ARTICLE | doi:10.20944/preprints202303.0032.v1
Subject: Public Health And Healthcare, Primary Health Care Keywords: Antibiotic stewardship; antibiotic prescribing; COVID-19; primary care; electronic health records; Antmicrobial Stewardship; AMS; General Practice
Online: 2 March 2023 (04:25:37 CET)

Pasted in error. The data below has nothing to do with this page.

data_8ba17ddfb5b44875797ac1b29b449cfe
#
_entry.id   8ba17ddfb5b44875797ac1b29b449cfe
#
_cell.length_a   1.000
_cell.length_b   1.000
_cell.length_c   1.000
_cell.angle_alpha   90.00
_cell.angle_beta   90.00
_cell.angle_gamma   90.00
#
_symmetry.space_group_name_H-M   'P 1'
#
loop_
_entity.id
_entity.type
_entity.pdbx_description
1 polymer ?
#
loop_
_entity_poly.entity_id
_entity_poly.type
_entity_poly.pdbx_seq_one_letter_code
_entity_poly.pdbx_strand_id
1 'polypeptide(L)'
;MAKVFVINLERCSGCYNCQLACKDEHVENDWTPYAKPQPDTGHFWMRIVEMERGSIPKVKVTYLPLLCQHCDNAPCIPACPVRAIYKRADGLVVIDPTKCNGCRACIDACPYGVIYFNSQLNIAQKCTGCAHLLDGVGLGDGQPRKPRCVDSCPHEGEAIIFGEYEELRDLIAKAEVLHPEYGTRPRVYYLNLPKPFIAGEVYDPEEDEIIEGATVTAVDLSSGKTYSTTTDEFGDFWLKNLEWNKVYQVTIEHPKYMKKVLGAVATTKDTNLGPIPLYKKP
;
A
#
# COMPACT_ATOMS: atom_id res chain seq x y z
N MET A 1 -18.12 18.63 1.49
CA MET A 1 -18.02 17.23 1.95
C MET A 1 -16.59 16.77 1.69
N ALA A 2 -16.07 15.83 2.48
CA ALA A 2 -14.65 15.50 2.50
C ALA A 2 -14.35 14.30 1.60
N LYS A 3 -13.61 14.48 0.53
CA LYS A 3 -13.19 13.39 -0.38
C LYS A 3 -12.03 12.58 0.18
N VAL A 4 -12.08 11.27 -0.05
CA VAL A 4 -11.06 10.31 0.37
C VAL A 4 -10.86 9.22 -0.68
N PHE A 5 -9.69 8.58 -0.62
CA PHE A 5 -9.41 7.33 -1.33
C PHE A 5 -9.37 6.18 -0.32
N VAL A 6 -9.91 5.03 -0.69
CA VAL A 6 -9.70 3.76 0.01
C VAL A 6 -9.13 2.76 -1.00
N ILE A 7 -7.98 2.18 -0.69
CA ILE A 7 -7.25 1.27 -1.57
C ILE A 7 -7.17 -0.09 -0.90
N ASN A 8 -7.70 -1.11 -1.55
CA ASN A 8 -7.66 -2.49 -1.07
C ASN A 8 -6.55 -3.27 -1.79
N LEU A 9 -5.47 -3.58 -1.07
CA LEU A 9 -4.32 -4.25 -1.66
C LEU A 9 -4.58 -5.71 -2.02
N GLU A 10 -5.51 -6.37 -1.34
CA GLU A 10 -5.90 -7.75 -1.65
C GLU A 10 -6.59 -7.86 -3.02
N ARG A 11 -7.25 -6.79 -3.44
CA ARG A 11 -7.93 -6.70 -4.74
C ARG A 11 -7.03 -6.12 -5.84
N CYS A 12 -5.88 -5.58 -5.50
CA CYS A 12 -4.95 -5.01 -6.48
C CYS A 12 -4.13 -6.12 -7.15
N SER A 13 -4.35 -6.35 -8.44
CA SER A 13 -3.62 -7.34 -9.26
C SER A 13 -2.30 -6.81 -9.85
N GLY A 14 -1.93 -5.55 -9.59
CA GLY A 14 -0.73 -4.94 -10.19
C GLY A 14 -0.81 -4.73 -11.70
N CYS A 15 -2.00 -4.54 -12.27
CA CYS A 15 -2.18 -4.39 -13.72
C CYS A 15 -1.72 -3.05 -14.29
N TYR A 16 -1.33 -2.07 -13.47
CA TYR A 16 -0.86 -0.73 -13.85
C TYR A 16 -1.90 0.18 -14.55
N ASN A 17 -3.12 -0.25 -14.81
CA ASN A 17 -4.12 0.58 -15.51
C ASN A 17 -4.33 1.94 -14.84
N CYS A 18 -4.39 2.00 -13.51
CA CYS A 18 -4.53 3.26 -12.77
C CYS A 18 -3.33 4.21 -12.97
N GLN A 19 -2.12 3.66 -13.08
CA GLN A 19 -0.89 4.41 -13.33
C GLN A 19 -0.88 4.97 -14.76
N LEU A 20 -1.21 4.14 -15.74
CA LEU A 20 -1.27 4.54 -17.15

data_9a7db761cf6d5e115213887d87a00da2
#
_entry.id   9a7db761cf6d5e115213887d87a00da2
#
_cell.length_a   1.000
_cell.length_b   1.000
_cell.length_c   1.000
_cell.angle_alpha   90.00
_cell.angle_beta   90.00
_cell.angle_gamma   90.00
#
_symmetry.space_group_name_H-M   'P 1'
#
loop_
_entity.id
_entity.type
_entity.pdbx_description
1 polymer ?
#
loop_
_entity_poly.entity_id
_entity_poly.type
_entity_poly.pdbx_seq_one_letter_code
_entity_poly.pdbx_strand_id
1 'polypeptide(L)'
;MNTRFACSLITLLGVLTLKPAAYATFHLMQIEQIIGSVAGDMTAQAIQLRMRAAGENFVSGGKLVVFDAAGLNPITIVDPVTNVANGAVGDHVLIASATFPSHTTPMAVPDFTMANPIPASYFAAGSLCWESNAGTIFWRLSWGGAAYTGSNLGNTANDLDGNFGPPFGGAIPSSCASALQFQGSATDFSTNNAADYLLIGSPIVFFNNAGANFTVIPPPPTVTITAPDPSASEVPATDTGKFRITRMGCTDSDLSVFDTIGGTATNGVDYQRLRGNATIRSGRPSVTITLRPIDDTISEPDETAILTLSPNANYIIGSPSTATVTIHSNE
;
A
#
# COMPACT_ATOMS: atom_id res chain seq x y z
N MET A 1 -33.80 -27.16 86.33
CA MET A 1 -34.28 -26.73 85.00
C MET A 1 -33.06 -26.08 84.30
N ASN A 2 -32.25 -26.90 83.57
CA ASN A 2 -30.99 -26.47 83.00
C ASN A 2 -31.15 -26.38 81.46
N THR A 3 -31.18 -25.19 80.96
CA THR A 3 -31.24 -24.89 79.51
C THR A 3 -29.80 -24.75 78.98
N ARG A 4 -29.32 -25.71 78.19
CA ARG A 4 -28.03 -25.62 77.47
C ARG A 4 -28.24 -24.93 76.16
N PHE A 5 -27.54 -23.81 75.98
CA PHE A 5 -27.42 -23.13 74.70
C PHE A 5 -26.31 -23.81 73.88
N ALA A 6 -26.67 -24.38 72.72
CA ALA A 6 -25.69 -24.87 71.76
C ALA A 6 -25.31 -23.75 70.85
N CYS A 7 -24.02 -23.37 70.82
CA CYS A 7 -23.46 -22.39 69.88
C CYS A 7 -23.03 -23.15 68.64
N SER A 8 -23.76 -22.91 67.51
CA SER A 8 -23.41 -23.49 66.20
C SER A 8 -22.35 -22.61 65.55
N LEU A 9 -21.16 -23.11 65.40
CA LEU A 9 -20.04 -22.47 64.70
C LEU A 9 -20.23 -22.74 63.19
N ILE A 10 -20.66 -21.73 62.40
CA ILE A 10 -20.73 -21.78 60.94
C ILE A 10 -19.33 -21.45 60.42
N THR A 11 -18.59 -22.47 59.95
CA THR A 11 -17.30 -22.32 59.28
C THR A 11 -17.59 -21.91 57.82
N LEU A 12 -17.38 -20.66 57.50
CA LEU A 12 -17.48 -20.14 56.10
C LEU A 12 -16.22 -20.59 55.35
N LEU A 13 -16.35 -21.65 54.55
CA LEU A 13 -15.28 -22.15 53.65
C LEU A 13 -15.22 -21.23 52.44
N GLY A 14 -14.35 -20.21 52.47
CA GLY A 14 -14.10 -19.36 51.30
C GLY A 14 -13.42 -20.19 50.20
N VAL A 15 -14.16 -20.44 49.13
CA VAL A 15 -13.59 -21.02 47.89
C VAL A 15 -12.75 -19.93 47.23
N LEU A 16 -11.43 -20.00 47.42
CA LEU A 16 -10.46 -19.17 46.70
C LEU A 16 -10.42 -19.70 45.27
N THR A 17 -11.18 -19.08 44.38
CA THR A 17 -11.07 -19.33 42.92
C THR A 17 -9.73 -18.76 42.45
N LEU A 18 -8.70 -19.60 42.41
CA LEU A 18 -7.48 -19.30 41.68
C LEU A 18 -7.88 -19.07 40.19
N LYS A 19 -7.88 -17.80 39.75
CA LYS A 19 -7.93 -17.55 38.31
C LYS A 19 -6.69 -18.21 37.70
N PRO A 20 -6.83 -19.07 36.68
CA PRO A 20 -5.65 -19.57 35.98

COVID-19 pandemic-related pressures on primary care may have driven inappropriate continuation of antibiotic prescriptions. Yet prescribing modality (repeat/non-repeat) has not previously been investigated in a pandemic context. Using the OpenSAFELY-TPP analytics platform, we analysed repeat/non-repeat prescribing frequency in monthly patient cohorts between Jan 2020–2022. In-depth analysis was conducted on Jan 2020 (“pre-pandemic”) and Jan 2021 (“pandemic”) cohorts. Per-patient prescribing and clinical conditions were determined by searching primary care record data using clinical code lists. Repeat prescribing was defined as >=3 prescriptions in a 6 month lookback period. Associations between demographics (e.g. age, sex, geography) and repeat/non-repeat prescribing were explored using unadjusted risk ratios. Antibiotic prescribing declined from May 2020; non-repeat prescribing declined more strongly than repeat prescribing (maximum declines -26% vs -11%, respectively). In the pandemic cohort, older patients were at higher risk of prescribing (especially repeat prescribing). The most common clinical conditions for repeat prescribing were COPD comorbidity and urinary tract infection. Comorbidities were more common among repeat vs non-repeat prescribed patients. In the pandemic cohort, vs pre-pandemic, repeat and non-repeat prescribing for comorbidities generally declined less compared with shorter-term conditions (infections, including COPD exacerbation/lower respiratory tract infection). Our findings inform ongoing development of stewardship interventions in England..